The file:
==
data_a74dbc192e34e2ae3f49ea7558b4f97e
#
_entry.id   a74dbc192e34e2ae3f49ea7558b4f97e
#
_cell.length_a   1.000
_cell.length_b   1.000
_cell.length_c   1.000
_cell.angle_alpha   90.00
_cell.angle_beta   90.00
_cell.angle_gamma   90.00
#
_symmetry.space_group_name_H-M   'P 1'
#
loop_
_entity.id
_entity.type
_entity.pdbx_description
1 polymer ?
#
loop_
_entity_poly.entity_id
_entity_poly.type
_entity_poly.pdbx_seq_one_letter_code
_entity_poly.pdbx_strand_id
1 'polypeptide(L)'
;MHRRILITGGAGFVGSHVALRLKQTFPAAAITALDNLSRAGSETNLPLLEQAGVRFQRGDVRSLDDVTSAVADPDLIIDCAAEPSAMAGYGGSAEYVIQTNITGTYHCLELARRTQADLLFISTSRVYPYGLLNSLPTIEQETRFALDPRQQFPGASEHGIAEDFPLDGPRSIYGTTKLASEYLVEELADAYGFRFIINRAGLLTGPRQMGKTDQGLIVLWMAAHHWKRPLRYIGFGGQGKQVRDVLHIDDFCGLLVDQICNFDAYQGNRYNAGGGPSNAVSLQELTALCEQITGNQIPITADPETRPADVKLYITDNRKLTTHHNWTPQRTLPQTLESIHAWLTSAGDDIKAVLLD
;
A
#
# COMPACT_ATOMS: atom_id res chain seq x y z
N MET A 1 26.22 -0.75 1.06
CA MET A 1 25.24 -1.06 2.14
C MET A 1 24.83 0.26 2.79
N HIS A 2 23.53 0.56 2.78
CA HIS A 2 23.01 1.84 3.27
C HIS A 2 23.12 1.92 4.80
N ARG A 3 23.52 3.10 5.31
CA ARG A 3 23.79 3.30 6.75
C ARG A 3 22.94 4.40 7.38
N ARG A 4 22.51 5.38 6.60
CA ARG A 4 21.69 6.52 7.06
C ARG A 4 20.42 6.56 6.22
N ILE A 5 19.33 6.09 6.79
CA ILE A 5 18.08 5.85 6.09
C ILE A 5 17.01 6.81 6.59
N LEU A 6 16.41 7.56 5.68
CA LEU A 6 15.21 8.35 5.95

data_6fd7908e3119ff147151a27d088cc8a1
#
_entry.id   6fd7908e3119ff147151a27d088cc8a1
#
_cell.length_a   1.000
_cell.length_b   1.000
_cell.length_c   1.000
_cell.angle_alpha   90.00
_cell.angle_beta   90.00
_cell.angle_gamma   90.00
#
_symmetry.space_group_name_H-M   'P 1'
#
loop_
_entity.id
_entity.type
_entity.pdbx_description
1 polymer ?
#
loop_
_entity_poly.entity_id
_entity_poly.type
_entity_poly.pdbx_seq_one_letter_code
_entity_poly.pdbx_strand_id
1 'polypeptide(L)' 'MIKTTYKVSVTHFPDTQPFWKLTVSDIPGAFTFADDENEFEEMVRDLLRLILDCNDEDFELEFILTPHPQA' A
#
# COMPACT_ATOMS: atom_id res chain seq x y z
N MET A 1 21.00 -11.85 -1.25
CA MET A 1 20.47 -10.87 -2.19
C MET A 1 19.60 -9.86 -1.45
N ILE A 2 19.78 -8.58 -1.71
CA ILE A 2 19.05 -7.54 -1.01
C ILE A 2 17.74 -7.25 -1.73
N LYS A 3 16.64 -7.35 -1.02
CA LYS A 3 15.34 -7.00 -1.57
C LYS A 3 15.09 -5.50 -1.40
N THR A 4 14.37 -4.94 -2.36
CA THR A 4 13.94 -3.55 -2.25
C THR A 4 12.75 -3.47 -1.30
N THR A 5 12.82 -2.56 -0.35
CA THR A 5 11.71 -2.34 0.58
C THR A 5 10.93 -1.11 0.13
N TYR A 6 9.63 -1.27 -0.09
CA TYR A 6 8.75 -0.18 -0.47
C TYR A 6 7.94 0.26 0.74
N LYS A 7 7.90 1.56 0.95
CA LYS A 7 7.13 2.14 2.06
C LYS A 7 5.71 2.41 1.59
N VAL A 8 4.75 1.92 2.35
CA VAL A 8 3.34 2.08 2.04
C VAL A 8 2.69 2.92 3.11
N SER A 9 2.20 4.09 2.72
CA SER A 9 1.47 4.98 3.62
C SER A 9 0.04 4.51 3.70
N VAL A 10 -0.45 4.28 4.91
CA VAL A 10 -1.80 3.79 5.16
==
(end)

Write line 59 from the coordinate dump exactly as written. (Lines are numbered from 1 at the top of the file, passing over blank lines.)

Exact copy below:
_symmetry.space_group_name_H-M   'P 1'